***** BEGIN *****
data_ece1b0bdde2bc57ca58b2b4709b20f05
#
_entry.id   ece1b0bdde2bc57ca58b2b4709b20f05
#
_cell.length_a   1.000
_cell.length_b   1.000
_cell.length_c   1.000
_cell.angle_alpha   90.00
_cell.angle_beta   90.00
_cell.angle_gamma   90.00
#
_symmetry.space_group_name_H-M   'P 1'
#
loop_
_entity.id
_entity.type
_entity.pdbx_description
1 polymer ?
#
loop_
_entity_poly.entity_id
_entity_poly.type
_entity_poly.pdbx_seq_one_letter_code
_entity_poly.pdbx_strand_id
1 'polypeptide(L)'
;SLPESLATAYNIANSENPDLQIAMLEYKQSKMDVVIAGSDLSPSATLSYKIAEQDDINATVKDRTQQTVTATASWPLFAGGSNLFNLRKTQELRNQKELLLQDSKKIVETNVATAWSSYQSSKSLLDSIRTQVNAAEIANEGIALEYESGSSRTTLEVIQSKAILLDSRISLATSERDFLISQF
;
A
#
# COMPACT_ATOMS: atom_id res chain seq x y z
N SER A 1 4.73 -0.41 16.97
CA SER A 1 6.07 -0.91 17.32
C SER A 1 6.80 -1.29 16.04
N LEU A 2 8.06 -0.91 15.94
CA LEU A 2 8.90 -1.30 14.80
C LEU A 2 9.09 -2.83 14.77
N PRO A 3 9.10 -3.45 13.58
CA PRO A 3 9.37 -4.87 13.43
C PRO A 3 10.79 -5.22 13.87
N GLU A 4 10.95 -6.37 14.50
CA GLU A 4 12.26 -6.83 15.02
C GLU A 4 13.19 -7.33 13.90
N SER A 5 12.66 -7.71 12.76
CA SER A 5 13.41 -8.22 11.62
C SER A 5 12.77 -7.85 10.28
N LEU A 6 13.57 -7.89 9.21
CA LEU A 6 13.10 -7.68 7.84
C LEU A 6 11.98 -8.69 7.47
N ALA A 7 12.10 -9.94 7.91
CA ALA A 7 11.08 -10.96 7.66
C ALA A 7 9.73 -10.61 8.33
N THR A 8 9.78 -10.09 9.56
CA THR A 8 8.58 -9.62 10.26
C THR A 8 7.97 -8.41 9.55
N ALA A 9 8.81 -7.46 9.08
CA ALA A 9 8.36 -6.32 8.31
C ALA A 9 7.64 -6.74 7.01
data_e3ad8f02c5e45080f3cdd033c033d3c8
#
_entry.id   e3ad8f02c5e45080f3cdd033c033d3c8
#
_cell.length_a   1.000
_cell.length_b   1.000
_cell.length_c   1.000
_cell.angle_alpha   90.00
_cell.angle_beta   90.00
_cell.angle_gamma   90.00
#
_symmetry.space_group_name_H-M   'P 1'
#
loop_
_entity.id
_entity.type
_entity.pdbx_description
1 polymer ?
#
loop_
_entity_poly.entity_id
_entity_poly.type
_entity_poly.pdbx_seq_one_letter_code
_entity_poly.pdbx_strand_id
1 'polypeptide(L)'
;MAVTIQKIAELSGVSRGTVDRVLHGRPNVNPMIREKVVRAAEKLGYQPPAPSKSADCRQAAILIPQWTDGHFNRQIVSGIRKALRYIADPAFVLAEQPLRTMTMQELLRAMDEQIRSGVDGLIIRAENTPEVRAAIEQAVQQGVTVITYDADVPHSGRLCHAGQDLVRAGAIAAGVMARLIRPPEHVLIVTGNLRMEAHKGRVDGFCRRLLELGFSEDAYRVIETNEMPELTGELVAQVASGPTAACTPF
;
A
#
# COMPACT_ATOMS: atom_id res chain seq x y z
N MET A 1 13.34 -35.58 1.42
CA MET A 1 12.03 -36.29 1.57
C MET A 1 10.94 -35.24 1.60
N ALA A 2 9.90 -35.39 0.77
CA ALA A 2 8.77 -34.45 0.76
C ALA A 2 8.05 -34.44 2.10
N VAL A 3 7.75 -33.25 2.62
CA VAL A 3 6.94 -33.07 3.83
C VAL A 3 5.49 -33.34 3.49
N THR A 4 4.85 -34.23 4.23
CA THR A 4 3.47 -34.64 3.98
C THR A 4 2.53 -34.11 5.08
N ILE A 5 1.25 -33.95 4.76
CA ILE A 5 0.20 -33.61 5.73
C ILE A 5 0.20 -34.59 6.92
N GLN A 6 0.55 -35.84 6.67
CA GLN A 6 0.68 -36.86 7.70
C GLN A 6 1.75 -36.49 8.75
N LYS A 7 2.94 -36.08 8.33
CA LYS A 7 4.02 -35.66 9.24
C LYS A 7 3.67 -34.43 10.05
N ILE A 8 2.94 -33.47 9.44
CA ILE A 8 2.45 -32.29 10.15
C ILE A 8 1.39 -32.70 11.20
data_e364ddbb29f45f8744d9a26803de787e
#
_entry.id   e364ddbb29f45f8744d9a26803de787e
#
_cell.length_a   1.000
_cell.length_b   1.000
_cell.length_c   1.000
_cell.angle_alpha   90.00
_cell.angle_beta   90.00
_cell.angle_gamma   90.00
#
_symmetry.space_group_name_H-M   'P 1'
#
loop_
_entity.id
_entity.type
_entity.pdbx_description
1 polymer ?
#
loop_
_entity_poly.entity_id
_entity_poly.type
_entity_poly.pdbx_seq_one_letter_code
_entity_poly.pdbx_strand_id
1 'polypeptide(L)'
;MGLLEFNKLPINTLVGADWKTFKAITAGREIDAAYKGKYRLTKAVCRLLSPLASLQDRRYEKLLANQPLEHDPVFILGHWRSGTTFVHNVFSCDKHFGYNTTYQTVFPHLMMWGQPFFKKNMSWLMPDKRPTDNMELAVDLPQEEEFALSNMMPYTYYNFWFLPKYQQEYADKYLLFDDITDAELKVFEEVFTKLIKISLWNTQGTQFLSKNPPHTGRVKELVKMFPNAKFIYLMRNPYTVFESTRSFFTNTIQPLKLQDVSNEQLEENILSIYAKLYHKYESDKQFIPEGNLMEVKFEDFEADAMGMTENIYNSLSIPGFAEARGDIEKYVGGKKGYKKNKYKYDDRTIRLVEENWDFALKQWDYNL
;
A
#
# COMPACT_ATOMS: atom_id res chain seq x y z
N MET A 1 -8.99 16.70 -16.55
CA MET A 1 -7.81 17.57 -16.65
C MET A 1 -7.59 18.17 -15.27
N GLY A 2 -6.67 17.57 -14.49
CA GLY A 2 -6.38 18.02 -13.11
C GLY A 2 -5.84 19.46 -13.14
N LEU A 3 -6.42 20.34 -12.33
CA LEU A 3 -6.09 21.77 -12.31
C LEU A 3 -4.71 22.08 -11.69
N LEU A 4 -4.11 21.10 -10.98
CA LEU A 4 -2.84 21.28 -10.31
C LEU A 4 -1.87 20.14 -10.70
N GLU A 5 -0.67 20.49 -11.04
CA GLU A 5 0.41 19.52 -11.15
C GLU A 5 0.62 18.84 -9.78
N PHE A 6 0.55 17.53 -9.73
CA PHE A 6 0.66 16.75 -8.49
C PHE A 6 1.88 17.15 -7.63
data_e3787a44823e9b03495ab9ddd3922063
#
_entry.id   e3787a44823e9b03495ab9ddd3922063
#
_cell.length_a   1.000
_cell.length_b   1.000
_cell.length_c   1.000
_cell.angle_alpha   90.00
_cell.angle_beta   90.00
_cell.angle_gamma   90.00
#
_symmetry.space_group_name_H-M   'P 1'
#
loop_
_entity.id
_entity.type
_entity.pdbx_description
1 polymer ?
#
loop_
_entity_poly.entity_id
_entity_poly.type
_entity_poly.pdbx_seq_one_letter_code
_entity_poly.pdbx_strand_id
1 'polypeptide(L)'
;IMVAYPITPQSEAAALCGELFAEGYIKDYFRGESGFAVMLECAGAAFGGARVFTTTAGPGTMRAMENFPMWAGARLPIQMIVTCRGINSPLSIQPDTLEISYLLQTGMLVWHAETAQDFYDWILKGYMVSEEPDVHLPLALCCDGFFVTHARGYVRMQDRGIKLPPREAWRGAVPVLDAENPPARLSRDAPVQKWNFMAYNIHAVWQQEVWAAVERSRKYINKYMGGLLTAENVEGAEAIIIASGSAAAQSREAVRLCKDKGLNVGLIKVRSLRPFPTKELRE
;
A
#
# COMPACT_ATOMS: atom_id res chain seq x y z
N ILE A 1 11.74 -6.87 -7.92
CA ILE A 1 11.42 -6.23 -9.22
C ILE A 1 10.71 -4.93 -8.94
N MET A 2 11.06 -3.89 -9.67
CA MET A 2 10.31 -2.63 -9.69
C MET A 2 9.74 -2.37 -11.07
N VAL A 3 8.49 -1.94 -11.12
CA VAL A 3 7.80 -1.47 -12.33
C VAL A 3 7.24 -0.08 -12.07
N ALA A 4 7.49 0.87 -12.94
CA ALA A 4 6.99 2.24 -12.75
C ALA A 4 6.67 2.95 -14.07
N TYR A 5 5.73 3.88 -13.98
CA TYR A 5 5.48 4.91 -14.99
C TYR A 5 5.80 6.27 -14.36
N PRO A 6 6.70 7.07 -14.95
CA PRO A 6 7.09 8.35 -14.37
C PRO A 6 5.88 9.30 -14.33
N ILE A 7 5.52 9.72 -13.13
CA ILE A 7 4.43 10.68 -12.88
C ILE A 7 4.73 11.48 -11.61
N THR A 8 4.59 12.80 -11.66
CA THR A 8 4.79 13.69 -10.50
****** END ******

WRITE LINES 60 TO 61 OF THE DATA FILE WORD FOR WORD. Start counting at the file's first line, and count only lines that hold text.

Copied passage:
_entry.id   e3ad8f02c5e45080f3cdd033c033d3c8
#